Instead of relying on the database layer to automatically join our data, we could just offload that process onto our application somehow if we really wanted to keep all of our data normalized. While this isn’t the recommended practice in DynamoDB, I’ve done something similar using Firebase and MongoDB when we wanted to establish a normalized relationship between two pieces of data.

After some mucking around with options in DynamoDB, and having to abandon my initial single table design, I came up with the following data model for the ChatbotQuestions table:

One of the features of DynamoDB that helps us organize denormalized records is the ability to establish a compound primary key for each record. In this case, our compound primary key is the conversationId attribute as the partition key and the messageDateTime attribute as the sort key.

What this means in practical terms is that all of the items with the same partition key value for conversationId are stored together, and then are sorted using the messageDateTime sort key attribute. This type of organization is what makes DynamoDB so scalable because with the way we’ve constructed this table it is very quick and efficient to get all of the messages with a particular conversationId value.

Now that we have a decent table in DynamoDB, we can talk about how the decisions we’ve made regarding table design impact how we query and access this data using the AWS SDK for DynamoDB.

Querying and Scanning DynamoDB Tables

It took me awhile of working with the DynamoDB SDK to start to wrap my head around the operations that you can use to retrieve data and the various expressions we use to filter or limit a result set. In most cases, when reading data from DynamoDB, you will either use the query or the scan operation.

However, to understand the performance implications of both operations, we need to talk about read capacity units and the limitations of scan. Read capacity units are a measure of how much reserved throughput we have on the DynamoDB table we’re working with. Essentially, what this means is that you pay for a guaranteed max number of read/write operations per second on a slice of your data 4KB in size.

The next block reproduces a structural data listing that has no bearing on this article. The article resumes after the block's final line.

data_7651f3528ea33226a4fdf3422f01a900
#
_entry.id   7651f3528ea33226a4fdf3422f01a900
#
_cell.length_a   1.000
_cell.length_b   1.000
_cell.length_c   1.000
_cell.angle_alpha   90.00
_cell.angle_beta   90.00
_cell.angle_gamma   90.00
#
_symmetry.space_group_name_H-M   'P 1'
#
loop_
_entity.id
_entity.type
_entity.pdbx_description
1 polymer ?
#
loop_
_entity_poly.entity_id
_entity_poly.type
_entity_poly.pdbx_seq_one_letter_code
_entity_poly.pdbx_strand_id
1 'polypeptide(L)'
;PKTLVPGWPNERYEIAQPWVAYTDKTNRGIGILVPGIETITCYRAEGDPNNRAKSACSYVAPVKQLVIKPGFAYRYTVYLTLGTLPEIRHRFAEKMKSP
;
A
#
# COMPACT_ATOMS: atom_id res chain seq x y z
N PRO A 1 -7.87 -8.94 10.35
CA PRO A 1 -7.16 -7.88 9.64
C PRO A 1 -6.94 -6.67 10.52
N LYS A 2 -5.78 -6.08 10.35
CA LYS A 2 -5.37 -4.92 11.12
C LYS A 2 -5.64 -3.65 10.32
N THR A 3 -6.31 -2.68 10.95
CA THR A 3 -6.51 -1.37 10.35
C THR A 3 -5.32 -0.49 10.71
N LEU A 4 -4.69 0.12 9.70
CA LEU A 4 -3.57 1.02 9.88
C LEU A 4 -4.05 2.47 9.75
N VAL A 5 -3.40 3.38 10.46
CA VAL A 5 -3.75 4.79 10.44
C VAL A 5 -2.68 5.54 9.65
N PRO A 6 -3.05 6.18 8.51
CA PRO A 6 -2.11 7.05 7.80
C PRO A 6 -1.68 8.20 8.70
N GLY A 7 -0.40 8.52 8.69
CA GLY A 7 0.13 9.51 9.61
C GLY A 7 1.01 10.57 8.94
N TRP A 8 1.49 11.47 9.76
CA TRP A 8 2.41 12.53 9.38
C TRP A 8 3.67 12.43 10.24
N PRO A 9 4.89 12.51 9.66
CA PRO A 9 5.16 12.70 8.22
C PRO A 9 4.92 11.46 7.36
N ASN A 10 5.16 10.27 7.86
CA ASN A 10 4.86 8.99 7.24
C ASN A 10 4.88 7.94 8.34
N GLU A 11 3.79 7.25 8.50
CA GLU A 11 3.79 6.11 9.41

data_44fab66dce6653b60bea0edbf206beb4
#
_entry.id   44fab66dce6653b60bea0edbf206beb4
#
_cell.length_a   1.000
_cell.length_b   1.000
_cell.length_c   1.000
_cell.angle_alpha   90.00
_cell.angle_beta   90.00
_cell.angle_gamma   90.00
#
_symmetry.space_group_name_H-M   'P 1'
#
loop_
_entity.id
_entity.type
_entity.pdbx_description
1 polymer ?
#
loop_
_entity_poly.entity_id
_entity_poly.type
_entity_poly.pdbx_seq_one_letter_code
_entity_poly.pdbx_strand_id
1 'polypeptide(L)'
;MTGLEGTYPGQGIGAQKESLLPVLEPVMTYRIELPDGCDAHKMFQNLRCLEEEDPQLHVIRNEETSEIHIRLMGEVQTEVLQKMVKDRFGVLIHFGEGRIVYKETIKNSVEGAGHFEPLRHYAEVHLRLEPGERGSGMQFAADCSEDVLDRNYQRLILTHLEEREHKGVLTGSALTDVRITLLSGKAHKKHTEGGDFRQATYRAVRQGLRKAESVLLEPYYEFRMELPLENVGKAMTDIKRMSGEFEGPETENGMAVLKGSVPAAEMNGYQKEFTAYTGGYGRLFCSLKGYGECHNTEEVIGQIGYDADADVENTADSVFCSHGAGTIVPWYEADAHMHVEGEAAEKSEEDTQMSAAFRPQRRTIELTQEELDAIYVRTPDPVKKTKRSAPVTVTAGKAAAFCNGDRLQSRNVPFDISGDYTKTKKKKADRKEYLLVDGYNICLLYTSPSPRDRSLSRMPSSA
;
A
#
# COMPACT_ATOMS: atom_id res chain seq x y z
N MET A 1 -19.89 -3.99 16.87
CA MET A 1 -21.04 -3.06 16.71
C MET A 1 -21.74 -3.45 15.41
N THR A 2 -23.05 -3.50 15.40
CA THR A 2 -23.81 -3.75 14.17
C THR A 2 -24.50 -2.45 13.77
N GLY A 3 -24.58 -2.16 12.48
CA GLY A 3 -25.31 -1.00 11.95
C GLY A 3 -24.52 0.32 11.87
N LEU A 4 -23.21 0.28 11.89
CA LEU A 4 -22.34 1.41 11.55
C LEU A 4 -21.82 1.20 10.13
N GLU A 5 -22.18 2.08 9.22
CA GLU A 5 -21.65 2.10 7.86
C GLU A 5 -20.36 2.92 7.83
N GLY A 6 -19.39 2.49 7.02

To put this in other words with an example, if we have 5 read units provisioned (the free tier default), we can read up to 20KB per second (5 read units * 4KB data size) before our operations begin to get throttled.

Personally, I find this aspect of AWS billing incredibly pedantic to work through, but if you understand the basic equations you can make some commonsense decisions about how to retrieve your data since different methods have different implications for read capacity.

The Difference between Query and Scan

The two main methods I’ve used to read data from DynamoDB are the queryand scan operations. Each method has a pretty specific use case and some additional constraints or limitations that should be considered from a performance standpoint.

Understanding Query in DynamoDB

First we’ll take a look at the query operation of the DynamoDB client, which uses primary key attribute to perform an efficient lookup when we have the primary key of our record already. The benefit of using a query operation as opposed to a scan is that we only consume read capacity for the records that are returned from our query, not the total size of the table.

This being said, it’s ideal for you to design you DynamoDB tables in a way that takes advantage of this feature of the query operation.

Most of the actual parts of our query are contained in the parameters object that we pass to documentClient.query, so we can take a look at those line in more detail.

The TableName property should be self-explanatory, as that is the name of the table we are querying. The ProjectionExpression property allows us to specify which values from the table will be returned. If we don’t specify a ProjectionExpression, then by default all of the values for each record are returned.

To perform a query, we are required to provide an equality expression for our partition key in KeyConditionExpression property, meaning we have a “lookup” a particular record using its primary key.